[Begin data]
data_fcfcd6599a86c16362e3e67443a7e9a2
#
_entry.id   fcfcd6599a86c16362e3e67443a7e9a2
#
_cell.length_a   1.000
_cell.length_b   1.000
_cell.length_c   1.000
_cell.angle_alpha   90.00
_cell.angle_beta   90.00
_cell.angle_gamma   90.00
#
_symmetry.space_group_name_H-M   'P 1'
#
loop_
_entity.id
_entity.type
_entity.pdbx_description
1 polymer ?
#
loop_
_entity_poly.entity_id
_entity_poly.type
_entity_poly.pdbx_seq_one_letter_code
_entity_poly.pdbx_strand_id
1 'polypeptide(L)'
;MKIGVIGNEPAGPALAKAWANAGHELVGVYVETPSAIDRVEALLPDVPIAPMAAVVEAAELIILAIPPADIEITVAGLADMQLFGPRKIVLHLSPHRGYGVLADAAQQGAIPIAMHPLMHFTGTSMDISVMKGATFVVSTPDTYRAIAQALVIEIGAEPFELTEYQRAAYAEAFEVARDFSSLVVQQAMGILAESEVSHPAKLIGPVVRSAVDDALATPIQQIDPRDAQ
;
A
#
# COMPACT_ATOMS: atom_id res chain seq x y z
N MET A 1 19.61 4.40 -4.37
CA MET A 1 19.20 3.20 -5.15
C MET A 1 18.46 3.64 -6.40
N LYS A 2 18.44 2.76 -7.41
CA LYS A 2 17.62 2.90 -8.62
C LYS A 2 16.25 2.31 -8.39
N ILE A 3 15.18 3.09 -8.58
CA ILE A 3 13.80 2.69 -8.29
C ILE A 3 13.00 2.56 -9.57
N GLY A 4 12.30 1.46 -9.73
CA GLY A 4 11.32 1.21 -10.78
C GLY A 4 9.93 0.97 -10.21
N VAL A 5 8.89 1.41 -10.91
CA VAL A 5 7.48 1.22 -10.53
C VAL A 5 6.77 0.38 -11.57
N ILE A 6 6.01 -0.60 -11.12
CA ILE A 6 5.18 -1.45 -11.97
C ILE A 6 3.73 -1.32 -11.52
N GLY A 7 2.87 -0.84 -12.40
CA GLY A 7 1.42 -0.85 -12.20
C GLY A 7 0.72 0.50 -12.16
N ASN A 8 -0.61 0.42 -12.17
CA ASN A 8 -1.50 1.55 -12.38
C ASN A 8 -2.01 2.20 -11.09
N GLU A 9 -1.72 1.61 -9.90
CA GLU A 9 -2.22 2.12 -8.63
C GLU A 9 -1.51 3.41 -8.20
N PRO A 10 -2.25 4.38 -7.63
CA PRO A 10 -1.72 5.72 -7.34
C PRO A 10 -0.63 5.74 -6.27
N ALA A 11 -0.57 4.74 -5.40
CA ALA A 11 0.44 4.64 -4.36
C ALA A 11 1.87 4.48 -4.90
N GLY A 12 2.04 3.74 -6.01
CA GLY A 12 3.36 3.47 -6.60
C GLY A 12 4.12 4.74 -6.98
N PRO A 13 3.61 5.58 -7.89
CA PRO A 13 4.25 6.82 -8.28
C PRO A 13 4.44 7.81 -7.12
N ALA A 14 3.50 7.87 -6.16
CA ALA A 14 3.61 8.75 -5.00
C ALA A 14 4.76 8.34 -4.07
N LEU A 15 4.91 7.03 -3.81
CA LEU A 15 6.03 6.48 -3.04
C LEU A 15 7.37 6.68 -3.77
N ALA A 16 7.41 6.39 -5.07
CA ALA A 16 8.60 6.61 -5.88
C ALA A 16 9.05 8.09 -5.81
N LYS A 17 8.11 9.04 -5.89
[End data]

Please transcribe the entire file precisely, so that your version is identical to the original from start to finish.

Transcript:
data_fcfcd6599a86c16362e3e67443a7e9a2
#
_entry.id   fcfcd6599a86c16362e3e67443a7e9a2
#
_cell.length_a   1.000
_cell.length_b   1.000
_cell.length_c   1.000
_cell.angle_alpha   90.00
_cell.angle_beta   90.00
_cell.angle_gamma   90.00
#
_symmetry.space_group_name_H-M   'P 1'
#
loop_
_entity.id
_entity.type
_entity.pdbx_description
1 polymer ?
#
loop_
_entity_poly.entity_id
_entity_poly.type
_entity_poly.pdbx_seq_one_letter_code
_entity_poly.pdbx_strand_id
1 'polypeptide(L)'
;MKIGVIGNEPAGPALAKAWANAGHELVGVYVETPSAIDRVEALLPDVPIAPMAAVVEAAELIILAIPPADIEITVAGLADMQLFGPRKIVLHLSPHRGYGVLADAAQQGAIPIAMHPLMHFTGTSMDISVMKGATFVVSTPDTYRAIAQALVIEIGAEPFELTEYQRAAYAEAFEVARDFSSLVVQQAMGILAESEVSHPAKLIGPVVRSAVDDALATPIQQIDPRDAQ
;
A
#
# COMPACT_ATOMS: atom_id res chain seq x y z
N MET A 1 19.61 4.40 -4.37
CA MET A 1 19.20 3.20 -5.15
C MET A 1 18.46 3.64 -6.40
N LYS A 2 18.44 2.76 -7.41
CA LYS A 2 17.62 2.90 -8.62
C LYS A 2 16.25 2.31 -8.39
N ILE A 3 15.18 3.09 -8.58
CA ILE A 3 13.80 2.69 -8.29
C ILE A 3 13.00 2.56 -9.57
N GLY A 4 12.30 1.46 -9.73
CA GLY A 4 11.32 1.21 -10.78
C GLY A 4 9.93 0.97 -10.21
N VAL A 5 8.89 1.41 -10.91
CA VAL A 5 7.48 1.22 -10.53
C VAL A 5 6.77 0.38 -11.57
N ILE A 6 6.01 -0.60 -11.12
CA ILE A 6 5.18 -1.45 -11.97
C ILE A 6 3.73 -1.32 -11.52
N GLY A 7 2.87 -0.84 -12.40
CA GLY A 7 1.42 -0.85 -12.20
C GLY A 7 0.72 0.50 -12.16
N ASN A 8 -0.61 0.42 -12.17
CA ASN A 8 -1.50 1.55 -12.38
C ASN A 8 -2.01 2.20 -11.09
N GLU A 9 -1.72 1.61 -9.90
CA GLU A 9 -2.22 2.12 -8.63
C GLU A 9 -1.51 3.41 -8.20
N PRO A 10 -2.25 4.38 -7.63
CA PRO A 10 -1.72 5.72 -7.34
C PRO A 10 -0.63 5.74 -6.27
N ALA A 11 -0.57 4.74 -5.40
CA ALA A 11 0.44 4.64 -4.36
C ALA A 11 1.87 4.48 -4.90
N GLY A 12 2.04 3.74 -6.01
CA GLY A 12 3.36 3.47 -6.60
C GLY A 12 4.12 4.74 -6.98
N PRO A 13 3.61 5.58 -7.89
CA PRO A 13 4.25 6.82 -8.28
C PRO A 13 4.44 7.81 -7.12
N ALA A 14 3.50 7.87 -6.16
CA ALA A 14 3.61 8.75 -5.00
C ALA A 14 4.76 8.34 -4.07
N LEU A 15 4.91 7.03 -3.81
CA LEU A 15 6.03 6.48 -3.04
C LEU A 15 7.37 6.68 -3.77
N ALA A 16 7.41 6.39 -5.07
CA ALA A 16 8.60 6.61 -5.88
C ALA A 16 9.05 8.09 -5.81
N LYS A 17 8.11 9.04 -5.89